Pharmacy managers should have recommendations for how staff pharmacists and even technicians will improve the education and mentoring of future pharmacists.
One of the most important contributions we can make as pharmacists is serving as a preceptor to future pharmacists. Although the benefits seem obvious, they should not be overlooked. Obviously, precepting allows you to give back to your alma mater or perhaps to another educational institution that is serving the community. You are serving as an educator, which complements your role as an educator of patients and other health care professionals. You are assisting with the professional socialization and with instilling the right mix of skills, attitudes, knowledge, and behavior for the next generation of pharmacists; and you will undoubtedly as any other mentor pick up some things along the way from these students that will help sharpen yourpractice.
Like any other aspect of practice management, there are best practices to follow when precepting. A job analysis provides a detailed explanation of the responsibilities of a job and the behaviors required to perform it well. It provides an excellent roadmap for supervisors and employees and also serves as the basis for recruiting employees and for providing performance feedback.
Precepting a student is an incredibly important job and can take up quite a bit of time and resources for a supervisor and organization. To investigate further, researchers Jordan T. DeAngelis, PharmD, and Michael D. Wolcott, PharmD, performed and described a detailed job analysis for the role of pharmacy preceptor.1 The researchers gathered input from local pharmacist preceptors then created an inventory that included 2 tasks divided among 9 overall domains. Pharmacist preceptors then completed the task inventory questionnaire.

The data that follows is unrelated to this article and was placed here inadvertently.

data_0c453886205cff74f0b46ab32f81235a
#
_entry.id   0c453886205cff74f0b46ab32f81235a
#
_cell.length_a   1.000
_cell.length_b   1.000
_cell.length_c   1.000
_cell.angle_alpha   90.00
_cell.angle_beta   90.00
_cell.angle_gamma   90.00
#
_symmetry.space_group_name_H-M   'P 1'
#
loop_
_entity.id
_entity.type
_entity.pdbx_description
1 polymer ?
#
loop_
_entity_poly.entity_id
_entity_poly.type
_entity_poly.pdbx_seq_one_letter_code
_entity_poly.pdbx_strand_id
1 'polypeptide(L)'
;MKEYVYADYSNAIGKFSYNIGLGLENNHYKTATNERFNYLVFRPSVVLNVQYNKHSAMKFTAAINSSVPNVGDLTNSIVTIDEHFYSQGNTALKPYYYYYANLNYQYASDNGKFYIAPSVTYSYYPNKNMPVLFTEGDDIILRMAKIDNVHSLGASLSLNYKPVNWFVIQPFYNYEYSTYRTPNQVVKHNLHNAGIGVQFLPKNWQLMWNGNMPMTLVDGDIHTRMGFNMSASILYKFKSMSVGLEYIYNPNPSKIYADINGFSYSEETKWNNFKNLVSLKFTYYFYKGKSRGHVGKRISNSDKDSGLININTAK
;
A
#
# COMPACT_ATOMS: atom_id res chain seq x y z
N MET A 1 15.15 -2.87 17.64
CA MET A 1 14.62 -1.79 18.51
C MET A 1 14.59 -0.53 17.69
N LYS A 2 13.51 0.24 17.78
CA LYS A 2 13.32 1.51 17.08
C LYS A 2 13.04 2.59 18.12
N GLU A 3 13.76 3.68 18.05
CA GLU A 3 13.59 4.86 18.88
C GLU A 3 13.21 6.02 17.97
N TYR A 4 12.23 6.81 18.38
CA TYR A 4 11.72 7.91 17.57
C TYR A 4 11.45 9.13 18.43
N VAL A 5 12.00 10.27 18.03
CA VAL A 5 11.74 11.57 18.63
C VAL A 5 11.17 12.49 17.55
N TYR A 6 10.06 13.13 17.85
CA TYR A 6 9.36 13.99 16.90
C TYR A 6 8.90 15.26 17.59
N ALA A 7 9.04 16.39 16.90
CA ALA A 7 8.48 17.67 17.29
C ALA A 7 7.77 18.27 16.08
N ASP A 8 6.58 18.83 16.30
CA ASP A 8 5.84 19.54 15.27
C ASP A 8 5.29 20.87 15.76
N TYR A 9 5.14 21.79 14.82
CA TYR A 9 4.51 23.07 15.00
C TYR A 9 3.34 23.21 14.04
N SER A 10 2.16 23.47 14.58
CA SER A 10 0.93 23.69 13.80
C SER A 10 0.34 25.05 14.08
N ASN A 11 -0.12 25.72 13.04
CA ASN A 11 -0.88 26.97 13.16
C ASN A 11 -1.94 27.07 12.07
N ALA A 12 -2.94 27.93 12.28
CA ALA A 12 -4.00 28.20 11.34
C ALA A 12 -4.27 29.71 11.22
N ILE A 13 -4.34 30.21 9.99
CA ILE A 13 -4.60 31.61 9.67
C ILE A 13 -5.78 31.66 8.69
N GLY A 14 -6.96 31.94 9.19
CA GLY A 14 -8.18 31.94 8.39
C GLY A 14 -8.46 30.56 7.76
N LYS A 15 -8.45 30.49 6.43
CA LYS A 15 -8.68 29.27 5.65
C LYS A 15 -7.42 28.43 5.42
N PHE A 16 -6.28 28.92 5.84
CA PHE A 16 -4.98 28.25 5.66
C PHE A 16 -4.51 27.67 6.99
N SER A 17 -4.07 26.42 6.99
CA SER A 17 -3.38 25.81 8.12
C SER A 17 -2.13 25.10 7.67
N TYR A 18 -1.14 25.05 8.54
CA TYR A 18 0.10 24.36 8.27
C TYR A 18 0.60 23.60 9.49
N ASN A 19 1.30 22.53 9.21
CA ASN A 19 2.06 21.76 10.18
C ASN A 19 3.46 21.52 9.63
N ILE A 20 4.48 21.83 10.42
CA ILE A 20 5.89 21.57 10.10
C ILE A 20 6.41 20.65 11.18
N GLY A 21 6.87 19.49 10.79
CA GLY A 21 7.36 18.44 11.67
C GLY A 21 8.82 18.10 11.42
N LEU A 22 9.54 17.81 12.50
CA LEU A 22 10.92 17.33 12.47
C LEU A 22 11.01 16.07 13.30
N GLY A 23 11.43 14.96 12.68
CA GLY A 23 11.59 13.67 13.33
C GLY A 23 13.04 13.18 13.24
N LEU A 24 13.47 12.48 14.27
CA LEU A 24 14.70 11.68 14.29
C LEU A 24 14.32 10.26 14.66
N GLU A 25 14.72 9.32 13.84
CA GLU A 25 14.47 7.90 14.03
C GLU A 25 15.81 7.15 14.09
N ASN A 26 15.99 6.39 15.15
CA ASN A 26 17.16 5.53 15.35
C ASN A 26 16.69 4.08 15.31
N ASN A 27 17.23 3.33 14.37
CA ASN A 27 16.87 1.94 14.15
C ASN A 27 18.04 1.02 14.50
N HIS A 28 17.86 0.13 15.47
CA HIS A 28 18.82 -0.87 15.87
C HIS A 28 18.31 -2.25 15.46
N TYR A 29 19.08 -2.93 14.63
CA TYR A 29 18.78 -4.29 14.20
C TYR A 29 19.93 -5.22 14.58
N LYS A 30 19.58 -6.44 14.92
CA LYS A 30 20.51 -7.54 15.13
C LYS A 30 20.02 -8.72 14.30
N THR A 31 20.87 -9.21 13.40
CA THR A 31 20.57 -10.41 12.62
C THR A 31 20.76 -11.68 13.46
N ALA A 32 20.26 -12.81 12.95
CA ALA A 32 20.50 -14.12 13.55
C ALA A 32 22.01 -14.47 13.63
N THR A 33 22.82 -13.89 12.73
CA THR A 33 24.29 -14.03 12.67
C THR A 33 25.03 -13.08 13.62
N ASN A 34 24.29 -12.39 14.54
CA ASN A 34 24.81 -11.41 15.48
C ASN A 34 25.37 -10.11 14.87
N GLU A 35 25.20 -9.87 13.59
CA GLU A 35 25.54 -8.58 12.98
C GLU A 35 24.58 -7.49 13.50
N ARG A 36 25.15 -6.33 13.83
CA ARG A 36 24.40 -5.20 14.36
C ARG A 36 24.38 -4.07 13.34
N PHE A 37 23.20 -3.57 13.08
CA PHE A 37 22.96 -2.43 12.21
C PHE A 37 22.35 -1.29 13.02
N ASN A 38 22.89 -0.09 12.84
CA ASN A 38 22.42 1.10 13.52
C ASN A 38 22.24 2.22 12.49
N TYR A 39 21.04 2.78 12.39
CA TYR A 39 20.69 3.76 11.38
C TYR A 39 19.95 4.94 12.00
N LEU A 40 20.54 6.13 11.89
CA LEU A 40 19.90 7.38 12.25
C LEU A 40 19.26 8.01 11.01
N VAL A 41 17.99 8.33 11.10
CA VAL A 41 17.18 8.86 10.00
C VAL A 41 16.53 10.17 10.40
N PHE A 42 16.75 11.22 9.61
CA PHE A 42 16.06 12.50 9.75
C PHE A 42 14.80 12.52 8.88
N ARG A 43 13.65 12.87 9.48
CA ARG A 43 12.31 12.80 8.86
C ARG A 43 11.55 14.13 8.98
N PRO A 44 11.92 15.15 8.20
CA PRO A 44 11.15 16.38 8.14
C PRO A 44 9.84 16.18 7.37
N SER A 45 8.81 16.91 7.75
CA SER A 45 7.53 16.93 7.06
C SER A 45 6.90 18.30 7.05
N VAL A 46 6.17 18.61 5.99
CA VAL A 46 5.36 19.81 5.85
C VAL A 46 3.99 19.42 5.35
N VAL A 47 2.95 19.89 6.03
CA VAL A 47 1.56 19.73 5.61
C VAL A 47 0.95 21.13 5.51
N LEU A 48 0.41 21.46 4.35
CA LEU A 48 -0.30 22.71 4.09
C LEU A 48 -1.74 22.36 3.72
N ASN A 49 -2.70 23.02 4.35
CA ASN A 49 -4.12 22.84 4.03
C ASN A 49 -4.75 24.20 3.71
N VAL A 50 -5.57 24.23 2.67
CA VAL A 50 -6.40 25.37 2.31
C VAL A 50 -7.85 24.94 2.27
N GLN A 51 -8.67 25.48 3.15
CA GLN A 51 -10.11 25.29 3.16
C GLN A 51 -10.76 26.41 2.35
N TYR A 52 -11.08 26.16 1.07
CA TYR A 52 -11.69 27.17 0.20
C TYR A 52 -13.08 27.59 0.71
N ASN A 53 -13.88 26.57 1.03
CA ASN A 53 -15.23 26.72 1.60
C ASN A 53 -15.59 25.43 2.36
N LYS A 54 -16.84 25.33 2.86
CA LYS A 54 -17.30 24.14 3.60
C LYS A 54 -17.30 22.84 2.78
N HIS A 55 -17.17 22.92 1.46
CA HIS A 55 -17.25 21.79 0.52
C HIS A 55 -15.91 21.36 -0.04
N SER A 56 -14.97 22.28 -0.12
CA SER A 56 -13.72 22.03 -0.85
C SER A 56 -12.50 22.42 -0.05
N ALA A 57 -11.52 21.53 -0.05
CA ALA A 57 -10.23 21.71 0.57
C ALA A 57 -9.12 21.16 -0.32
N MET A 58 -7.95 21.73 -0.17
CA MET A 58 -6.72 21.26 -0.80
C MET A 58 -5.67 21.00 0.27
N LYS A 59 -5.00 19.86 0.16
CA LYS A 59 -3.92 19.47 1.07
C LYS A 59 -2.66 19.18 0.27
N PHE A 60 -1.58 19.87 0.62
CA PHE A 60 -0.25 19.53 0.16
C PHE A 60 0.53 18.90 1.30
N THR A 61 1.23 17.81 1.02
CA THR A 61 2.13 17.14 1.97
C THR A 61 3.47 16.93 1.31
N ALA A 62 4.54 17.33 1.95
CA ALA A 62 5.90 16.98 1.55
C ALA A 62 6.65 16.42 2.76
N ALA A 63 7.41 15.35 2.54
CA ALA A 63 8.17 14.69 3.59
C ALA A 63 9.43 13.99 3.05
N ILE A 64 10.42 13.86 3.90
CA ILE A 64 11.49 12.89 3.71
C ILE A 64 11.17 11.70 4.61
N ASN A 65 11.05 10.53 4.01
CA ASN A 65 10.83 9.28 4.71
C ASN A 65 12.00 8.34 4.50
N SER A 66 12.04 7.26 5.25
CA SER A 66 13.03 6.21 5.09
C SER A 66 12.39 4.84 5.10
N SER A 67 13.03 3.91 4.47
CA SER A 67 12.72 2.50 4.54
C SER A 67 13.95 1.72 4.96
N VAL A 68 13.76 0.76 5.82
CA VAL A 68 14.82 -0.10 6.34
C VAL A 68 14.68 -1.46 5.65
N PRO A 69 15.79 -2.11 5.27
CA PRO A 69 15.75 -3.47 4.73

The 3 most critical domains were professionalism, communication, and interpersonal skills. The 3 most critical tasks related to professionalism were maintaining composure in stressful situations, demonstrating a commitment to service and the profession, and engaging in sound ethical and moral decision-making. Other tasks were noted as having high importance and performed with high frequency, such as facilitating conflict management, motivating students, and performing periodic self-assessment and reflection. Other tasks deemed important but performed less frequently included presenting a session at interprofessional conferences and maintaining board certification, and still more tasks included working beyond typical hours for precepting, sharing information about yourself with the learner, and complete site-required documentation for the learner.
The results yield some important findings. It did not provide a “recipe book” of tasks that have to be performed, as this will depend greatly on the nature of the site and what it does. Rather, the research provides an overview of overarching behaviors to role model for students who are being precepted in hopes of their professional socialization and paying it forward when they have an opportunity to precept in the future. Pharmacy managers should have a policy, or at least recommendations for how staff pharmacists and even technicians will comport themselves and what they will do to improve the education and mentoring of future pharmacists. A job analysis is one way to get that done.
Additional information about Human Resources Management Functions can be found in Pharmacy Management: Essentials for All Practice Settings, 5e.
DeAngelis JT, Wolcott MD. A job analysis to define the role of the pharmacy preceptor. Am J Pharm Educ. 2019;83(7): Article 7196.
ABOUT THE AUTHOR
Shane P. Desselle, RPh, PhD, FAPhA, is a professor of social and behavioral pharmacy at the Touro University California College of Pharmacy.